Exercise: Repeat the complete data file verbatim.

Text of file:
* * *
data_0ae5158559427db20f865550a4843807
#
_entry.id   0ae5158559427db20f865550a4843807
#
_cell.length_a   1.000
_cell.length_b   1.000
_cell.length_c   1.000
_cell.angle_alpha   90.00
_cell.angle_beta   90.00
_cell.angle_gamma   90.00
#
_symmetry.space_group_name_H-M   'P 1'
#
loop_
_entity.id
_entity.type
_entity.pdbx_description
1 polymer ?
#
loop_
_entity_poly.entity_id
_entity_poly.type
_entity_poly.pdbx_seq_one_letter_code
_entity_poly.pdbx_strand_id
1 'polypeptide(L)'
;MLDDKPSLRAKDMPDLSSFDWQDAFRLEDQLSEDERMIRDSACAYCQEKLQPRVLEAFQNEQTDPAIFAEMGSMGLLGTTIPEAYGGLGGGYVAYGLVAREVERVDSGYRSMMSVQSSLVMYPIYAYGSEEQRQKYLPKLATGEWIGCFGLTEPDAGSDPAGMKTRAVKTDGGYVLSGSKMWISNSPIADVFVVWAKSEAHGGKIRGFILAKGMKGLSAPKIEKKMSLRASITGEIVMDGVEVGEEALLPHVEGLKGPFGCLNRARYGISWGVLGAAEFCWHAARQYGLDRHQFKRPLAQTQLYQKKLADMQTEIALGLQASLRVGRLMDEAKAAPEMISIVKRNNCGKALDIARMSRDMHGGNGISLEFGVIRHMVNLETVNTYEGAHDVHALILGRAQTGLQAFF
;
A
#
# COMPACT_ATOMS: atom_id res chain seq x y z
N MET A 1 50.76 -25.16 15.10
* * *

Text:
data_0ae5158559427db20f865550a4843807
#
_entry.id   0ae5158559427db20f865550a4843807
#
_cell.length_a   1.000
_cell.length_b   1.000
_cell.length_c   1.000
_cell.angle_alpha   90.00
_cell.angle_beta   90.00
_cell.angle_gamma   90.00
#
_symmetry.space_group_name_H-M   'P 1'
#
loop_
_entity.id
_entity.type
_entity.pdbx_description
1 polymer ?
#
loop_
_entity_poly.entity_id
_entity_poly.type
_entity_poly.pdbx_seq_one_letter_code
_entity_poly.pdbx_strand_id
1 'polypeptide(L)'
;MLDDKPSLRAKDMPDLSSFDWQDAFRLEDQLSEDERMIRDSACAYCQEKLQPRVLEAFQNEQTDPAIFAEMGSMGLLGTTIPEAYGGLGGGYVAYGLVAREVERVDSGYRSMMSVQSSLVMYPIYAYGSEEQRQKYLPKLATGEWIGCFGLTEPDAGSDPAGMKTRAVKTDGGYVLSGSKMWISNSPIADVFVVWAKSEAHGGKIRGFILAKGMKGLSAPKIEKKMSLRASITGEIVMDGVEVGEEALLPHVEGLKGPFGCLNRARYGISWGVLGAAEFCWHAARQYGLDRHQFKRPLAQTQLYQKKLADMQTEIALGLQASLRVGRLMDEAKAAPEMISIVKRNNCGKALDIARMSRDMHGGNGISLEFGVIRHMVNLETVNTYEGAHDVHALILGRAQTGLQAFF
;
A
#
# COMPACT_ATOMS: atom_id res chain seq x y z
N MET A 1 50.76 -25.16 15.10